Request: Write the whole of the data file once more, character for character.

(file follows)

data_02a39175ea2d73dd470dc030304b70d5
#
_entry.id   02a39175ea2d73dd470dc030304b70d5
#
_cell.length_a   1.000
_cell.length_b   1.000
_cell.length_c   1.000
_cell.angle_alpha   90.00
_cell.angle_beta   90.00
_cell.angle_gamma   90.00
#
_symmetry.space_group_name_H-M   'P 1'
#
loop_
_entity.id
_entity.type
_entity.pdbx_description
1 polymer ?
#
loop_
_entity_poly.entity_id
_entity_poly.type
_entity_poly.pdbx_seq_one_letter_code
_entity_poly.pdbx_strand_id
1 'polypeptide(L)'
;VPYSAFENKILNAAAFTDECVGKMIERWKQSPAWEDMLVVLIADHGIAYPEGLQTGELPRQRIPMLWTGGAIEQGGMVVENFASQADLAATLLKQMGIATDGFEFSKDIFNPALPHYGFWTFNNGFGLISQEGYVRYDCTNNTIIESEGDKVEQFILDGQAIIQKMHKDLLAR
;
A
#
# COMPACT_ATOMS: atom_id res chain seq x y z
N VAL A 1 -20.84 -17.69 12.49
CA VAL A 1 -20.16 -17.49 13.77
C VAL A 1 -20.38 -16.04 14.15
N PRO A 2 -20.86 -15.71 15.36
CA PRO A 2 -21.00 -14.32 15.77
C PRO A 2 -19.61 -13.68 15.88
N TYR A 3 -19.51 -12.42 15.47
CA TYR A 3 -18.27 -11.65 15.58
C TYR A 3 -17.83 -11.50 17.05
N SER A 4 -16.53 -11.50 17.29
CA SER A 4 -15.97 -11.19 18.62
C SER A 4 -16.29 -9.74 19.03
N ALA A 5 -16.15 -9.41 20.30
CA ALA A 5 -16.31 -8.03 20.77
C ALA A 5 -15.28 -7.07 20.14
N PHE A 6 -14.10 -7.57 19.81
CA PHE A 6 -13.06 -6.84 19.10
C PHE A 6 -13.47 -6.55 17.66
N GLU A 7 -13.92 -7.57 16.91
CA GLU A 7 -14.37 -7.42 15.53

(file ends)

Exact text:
data_02a39175ea2d73dd470dc030304b70d5
#
_entry.id   02a39175ea2d73dd470dc030304b70d5
#
_cell.length_a   1.000
_cell.length_b   1.000
_cell.length_c   1.000
_cell.angle_alpha   90.00
_cell.angle_beta   90.00
_cell.angle_gamma   90.00
#
_symmetry.space_group_name_H-M   'P 1'
#
loop_
_entity.id
_entity.type
_entity.pdbx_description
1 polymer ?
#
loop_
_entity_poly.entity_id
_entity_poly.type
_entity_poly.pdbx_seq_one_letter_code
_entity_poly.pdbx_strand_id
1 'polypeptide(L)'
;VPYSAFENKILNAAAFTDECVGKMIERWKQSPAWEDMLVVLIADHGIAYPEGLQTGELPRQRIPMLWTGGAIEQGGMVVENFASQADLAATLLKQMGIATDGFEFSKDIFNPALPHYGFWTFNNGFGLISQEGYVRYDCTNNTIIESEGDKVEQFILDGQAIIQKMHKDLLAR
;
A
#
# COMPACT_ATOMS: atom_id res chain seq x y z
N VAL A 1 -20.84 -17.69 12.49
CA VAL A 1 -20.16 -17.49 13.77
C VAL A 1 -20.38 -16.04 14.15
N PRO A 2 -20.86 -15.71 15.36
CA PRO A 2 -21.00 -14.32 15.77
C PRO A 2 -19.61 -13.68 15.88
N TYR A 3 -19.51 -12.42 15.47
CA TYR A 3 -18.27 -11.65 15.58
C TYR A 3 -17.83 -11.50 17.05
N SER A 4 -16.53 -11.50 17.29
CA SER A 4 -15.97 -11.19 18.62
C SER A 4 -16.29 -9.74 19.03
N ALA A 5 -16.15 -9.41 20.30
CA ALA A 5 -16.31 -8.03 20.77
C ALA A 5 -15.28 -7.07 20.14
N PHE A 6 -14.10 -7.57 19.81
CA PHE A 6 -13.06 -6.84 19.10
C PHE A 6 -13.47 -6.55 17.66
N GLU A 7 -13.92 -7.57 16.91
CA GLU A 7 -14.37 -7.42 15.53